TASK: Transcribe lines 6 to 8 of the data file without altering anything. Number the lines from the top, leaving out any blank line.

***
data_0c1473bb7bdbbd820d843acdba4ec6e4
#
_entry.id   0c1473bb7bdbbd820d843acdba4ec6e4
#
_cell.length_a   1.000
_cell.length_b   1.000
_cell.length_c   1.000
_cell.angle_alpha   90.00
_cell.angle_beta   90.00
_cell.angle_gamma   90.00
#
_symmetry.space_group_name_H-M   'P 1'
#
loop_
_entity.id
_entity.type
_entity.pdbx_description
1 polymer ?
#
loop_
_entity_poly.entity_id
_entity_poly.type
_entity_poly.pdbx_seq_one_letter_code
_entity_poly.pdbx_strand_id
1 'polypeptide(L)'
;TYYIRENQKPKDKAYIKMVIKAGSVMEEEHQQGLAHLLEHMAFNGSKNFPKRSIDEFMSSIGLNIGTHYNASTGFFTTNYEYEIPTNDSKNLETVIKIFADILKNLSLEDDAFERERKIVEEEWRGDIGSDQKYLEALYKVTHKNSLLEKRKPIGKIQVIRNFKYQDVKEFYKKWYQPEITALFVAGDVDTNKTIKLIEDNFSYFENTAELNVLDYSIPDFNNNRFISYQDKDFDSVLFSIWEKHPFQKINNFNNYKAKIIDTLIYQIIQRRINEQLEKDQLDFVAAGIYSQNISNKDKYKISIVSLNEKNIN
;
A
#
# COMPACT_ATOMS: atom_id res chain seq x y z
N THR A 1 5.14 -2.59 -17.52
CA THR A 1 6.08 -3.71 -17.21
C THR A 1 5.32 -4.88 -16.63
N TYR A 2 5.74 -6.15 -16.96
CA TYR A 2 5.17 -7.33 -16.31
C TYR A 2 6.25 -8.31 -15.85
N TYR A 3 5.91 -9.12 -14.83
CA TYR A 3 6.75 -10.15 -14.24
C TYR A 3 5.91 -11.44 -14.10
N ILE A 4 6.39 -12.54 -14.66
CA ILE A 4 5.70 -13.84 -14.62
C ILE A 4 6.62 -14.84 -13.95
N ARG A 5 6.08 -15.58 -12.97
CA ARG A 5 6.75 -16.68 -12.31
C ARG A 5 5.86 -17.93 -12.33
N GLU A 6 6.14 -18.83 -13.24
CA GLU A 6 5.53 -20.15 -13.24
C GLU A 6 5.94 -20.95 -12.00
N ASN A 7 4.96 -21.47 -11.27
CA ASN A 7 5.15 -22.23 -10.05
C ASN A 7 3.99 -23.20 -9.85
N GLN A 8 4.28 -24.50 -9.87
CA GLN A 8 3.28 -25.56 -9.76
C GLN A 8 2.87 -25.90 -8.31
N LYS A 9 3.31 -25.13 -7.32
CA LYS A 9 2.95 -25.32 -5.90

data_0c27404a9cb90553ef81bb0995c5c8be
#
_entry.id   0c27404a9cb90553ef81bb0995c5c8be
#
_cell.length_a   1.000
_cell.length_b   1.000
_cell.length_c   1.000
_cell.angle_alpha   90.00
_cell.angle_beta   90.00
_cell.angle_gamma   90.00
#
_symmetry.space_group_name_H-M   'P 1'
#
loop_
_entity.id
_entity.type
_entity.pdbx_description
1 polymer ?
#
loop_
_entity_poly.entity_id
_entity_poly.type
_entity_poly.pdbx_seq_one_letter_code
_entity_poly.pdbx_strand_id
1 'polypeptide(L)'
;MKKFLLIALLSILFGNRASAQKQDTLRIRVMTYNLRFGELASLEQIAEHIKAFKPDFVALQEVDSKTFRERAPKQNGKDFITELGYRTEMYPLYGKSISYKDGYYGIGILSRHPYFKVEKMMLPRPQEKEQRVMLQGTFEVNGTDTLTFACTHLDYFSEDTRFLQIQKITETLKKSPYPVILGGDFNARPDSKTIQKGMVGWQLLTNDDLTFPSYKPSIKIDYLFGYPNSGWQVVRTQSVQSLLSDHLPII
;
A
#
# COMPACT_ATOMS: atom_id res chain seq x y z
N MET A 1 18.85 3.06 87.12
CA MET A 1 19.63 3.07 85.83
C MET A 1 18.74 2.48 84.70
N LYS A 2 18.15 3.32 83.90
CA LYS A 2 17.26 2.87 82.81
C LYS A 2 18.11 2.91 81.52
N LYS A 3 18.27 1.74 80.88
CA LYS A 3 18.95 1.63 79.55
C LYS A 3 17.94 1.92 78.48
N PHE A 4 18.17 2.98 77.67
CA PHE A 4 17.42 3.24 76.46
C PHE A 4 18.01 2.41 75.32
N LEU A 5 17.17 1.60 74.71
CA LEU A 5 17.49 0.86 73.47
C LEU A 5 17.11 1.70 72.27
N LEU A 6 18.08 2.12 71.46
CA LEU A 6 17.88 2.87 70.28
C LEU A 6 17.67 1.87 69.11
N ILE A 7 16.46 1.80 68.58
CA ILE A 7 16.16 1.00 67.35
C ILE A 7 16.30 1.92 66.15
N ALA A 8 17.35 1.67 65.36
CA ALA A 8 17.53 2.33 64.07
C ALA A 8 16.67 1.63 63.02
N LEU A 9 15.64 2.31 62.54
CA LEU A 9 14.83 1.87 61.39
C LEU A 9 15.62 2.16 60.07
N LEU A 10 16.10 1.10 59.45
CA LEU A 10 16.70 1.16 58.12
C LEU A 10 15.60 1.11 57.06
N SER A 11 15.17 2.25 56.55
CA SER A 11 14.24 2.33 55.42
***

_cell.length_b   1.000
_cell.length_c   1.000
_cell.angle_alpha   90.00